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In Aliens, at the beginning of the movie we see Ripley being discovered by a patrolling space craft. She is later revealed that she has been travelling for 57 years (correct me if I am wrong). Her daughter is already dead in her 60's, yet Ripley looks very young. How is that possible?

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Space travelers in the Alien-'verse typically enter "Hypersleep Pods" in order to while away the journey time since even with fast FTL, spending months staring out of the window at the stars is pretty damned boring, likely to lead to self-destructive behaviour among the crew and would require a considerable amount of extra food and air.

Both the novelisation and the film's original script concur that the Nostromo crew open the film coming out of their hypersleep pods, the same pods that Ripley evidently entered at the end of the film (just after the credits rolled).

INT. HYPERSLEEP VAULT

Another lid pops open. A young woman sits up.

LAMBERT: What time is it.

and

Of them all, only Ash seemed relatively content. His only concern at the moment was for the mental condition of his shipmates. There were no true recreation facilities on the ship for them to turn to. The Nostromo was a tug, a working vessel, not a pleasure craft. When not performing necessary tasks her crew was supposed to be spending its blank time in the comforting womb of hypersleep. It was only natural that unoccupied wake time would make them nervous under the best of circumstances, and the present circumstances were something less than the best.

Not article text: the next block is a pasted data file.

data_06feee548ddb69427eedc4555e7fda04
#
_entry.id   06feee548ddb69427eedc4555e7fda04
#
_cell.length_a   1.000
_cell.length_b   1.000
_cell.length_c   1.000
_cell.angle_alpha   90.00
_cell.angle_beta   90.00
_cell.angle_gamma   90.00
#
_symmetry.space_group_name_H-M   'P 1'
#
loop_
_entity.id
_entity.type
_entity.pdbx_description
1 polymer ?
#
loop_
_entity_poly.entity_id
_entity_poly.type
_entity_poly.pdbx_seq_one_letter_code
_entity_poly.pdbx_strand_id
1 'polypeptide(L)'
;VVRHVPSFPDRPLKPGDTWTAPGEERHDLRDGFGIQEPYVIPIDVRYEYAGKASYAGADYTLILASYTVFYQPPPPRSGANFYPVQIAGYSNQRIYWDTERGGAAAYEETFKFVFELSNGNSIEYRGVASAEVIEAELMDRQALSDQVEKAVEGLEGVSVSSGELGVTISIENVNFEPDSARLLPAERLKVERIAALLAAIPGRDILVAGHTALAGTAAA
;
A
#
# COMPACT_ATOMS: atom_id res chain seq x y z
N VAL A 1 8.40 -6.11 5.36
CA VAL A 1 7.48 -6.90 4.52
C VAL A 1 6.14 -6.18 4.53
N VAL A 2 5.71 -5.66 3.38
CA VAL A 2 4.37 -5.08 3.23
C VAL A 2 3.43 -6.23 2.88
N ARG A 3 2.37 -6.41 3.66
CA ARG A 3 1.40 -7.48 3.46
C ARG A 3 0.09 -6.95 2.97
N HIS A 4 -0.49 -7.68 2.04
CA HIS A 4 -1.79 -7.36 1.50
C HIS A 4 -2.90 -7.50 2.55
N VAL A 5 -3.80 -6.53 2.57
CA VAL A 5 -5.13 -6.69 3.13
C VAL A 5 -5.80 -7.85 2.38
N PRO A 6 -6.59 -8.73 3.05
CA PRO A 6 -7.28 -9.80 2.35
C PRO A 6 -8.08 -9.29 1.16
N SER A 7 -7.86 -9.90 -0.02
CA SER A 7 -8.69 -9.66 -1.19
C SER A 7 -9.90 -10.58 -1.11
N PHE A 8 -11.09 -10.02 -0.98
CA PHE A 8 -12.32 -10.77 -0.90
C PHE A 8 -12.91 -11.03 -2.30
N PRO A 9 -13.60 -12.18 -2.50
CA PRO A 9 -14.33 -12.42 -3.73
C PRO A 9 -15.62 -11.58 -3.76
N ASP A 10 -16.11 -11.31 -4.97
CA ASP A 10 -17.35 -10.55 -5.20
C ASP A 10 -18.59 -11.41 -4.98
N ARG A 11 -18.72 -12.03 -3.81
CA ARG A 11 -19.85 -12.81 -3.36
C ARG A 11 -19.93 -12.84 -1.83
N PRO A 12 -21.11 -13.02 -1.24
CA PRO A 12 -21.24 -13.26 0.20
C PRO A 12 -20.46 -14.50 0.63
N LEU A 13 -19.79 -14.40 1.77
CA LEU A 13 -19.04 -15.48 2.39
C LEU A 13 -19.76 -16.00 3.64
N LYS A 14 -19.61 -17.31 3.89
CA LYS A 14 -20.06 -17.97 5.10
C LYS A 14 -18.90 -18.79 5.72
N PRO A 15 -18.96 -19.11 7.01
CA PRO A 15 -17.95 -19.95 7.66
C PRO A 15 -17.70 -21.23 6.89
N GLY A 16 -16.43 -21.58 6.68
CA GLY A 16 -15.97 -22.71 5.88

One of the central conceits is that hypersleep massively retards the aging process. A year in hypersleep is equivalent to centuries in realtime. At the end of Alien, Ripley enters one of these pods and enters a state of cryogenic suspension. This is how she is able to survive 50+ years without (much) visible aging.

According to the salvage team seen at the beginning of Aliens, the pods on the Nostromo are somewhat antiquated, even by the standards of the day, tying into the whole "space travel on the cheap" theme


From an out-of-universe perspective, placing the film so far ahead allows them to have her character age slightly without really having to go into a deeper explanation of why she's older in the sequel.

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The Alien setting has FTL travel of varying speeds. People who travel on long journeys in slow ships travel in stasis, also known as cryosleep or hypersleep. These are the pods you see people enter or exit near the beginning or end of most of the films.

The point of stasis is to reduce the consumption of resources and slow down aging. Effectively, people who do a lot of deep space travel have a biological age significantly lower than their chronological age.

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    The capsule looked too simple though for a cryosleep type. – eYe May 19 '16 at 12:48
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    They have FTL travel in the Alien Universe. Depending on how modern/expensive your ship is, it can be pretty darned fast – user7812 May 19 '16 at 12:50
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    @eye That's a matter of opinion. Regardless of how simple or complex the prop is, the technology exists. – T.J.L. May 19 '16 at 12:50
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    'Cause cryosleep, yo. Plus one. Don't need no screen shots, scripts, or videos. – Mazura May 19 '16 at 23:39
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Ripley was asleep for however long she was asleep. The idea is more to do with time differences in reference to where she is in space versus time passing, back on Earth. Einstein proposed that if someone where to travel away from Earth at great speed and then return to Earth sometime later, Earth time would have moved much more quickly than the space travellers time.

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